Both these forms of sexual selection lead to marked differences in sexes — sexual dimorphism. There are characteristics that develop purely for sexual selection — such as the tail feathers in a peacock, or a beard in a man — that are called secondary sexual characteristics.

To secure a mate blue-footed boobies stomp out a sort of hokey-pokey. Pic by Sula Nebouxi

In the case of male dominance, males are much bigger than females and are equipped with weaponry such as horns and antlers, and the biggest and strongest will, indubitably, defeat the weaker male and gain access to females. When female choice is the means of selection, then a male has striking plumage, ornate adornments or precisely choreographed courtship dances, all meant to entice the female to choose him and only him.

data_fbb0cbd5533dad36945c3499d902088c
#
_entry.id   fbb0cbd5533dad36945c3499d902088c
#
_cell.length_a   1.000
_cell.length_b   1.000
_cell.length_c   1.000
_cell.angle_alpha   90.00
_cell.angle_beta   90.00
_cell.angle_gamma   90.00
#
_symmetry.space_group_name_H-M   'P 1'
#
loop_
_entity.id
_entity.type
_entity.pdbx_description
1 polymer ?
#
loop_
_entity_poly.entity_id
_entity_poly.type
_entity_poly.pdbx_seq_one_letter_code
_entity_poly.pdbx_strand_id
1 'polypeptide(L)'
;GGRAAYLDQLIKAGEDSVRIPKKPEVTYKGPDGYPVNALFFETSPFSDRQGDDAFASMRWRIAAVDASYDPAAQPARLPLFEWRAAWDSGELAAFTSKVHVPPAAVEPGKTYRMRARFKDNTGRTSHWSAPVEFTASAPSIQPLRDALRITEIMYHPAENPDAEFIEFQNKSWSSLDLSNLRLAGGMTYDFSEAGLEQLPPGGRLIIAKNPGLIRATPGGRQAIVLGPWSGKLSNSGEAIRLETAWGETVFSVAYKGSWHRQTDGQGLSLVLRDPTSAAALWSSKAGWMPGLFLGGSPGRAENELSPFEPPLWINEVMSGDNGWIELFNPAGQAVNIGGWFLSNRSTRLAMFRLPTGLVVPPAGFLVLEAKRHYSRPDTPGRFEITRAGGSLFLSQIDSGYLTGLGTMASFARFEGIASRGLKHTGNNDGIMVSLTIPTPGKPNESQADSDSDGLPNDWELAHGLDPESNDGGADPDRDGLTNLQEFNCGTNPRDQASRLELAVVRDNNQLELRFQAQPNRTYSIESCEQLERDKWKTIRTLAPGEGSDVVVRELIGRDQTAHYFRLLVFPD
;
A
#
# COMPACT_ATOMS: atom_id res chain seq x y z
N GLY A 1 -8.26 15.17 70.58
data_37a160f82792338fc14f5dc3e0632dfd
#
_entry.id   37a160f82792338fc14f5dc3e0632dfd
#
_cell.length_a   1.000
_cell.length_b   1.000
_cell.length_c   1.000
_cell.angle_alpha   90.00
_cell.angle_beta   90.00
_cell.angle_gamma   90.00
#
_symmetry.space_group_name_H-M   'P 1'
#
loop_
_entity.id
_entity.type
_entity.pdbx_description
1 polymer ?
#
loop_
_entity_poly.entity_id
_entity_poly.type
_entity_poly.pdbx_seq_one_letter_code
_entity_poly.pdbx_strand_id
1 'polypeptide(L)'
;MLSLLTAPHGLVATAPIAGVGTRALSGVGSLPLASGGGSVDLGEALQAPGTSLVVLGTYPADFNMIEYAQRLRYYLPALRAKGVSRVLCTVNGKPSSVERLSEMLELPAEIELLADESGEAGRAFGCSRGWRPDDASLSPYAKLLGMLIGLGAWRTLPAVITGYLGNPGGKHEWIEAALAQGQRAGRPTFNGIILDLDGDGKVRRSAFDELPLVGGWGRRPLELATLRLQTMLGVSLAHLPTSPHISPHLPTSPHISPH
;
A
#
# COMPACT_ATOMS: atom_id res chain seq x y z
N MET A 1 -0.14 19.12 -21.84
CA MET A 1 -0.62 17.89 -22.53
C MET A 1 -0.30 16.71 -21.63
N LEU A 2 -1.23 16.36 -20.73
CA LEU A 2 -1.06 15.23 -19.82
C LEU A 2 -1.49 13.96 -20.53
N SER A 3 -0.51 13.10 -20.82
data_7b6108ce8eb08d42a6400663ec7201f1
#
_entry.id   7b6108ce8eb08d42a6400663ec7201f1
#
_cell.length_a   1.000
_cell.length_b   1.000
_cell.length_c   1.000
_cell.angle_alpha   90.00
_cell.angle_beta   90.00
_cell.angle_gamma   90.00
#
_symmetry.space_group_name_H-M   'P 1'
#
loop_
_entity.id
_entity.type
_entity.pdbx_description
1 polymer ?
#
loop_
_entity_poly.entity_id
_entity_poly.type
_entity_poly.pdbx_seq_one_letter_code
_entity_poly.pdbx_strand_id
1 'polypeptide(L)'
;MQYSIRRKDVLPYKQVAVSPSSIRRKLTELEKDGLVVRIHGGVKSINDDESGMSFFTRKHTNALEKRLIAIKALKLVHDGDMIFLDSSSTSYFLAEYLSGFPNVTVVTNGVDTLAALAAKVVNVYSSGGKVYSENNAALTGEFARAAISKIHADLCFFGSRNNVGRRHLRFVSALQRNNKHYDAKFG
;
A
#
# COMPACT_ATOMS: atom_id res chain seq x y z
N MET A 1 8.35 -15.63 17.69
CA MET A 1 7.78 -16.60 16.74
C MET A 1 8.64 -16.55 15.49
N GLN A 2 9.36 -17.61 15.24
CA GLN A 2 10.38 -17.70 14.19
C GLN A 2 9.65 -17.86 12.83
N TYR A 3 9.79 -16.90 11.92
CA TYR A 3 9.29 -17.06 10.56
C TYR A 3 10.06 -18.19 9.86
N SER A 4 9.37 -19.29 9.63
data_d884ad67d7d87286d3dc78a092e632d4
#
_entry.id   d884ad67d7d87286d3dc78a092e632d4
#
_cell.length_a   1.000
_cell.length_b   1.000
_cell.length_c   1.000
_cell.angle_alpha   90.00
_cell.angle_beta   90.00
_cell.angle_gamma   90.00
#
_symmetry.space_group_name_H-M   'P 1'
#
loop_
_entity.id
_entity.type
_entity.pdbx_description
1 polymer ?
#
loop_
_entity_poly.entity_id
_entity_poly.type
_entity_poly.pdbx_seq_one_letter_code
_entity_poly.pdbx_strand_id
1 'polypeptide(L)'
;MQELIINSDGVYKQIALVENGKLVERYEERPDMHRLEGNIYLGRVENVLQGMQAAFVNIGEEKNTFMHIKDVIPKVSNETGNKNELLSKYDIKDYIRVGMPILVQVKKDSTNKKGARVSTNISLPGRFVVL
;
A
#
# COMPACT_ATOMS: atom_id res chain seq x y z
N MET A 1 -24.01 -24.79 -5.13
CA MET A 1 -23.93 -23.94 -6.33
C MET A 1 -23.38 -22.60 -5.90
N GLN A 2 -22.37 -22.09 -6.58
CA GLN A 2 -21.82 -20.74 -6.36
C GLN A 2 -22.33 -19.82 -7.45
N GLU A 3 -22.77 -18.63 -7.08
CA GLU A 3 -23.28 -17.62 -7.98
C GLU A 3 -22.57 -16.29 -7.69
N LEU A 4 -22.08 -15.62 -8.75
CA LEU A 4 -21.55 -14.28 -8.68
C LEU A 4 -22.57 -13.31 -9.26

In the case of deer, during the breeding season — called the rutting season — males spar with each other, clashing and locking their antlers, pushing and shoving with their heads. The male who is stronger and has more endurance wins and ‘gets the girl’, or in the case of deer which live in herds, ‘the girls’. There may be cuts and bruises, but the fight is not to death.

Kangaroos live in groups called mobs led by a dominant male called a boomer. Males are much bigger than females. Dominance between males is established by a combination of boxing, wrestling and potentially lethal kickboxing that can disembowel an opponent. The dominant male then has sole access to all females in the mob.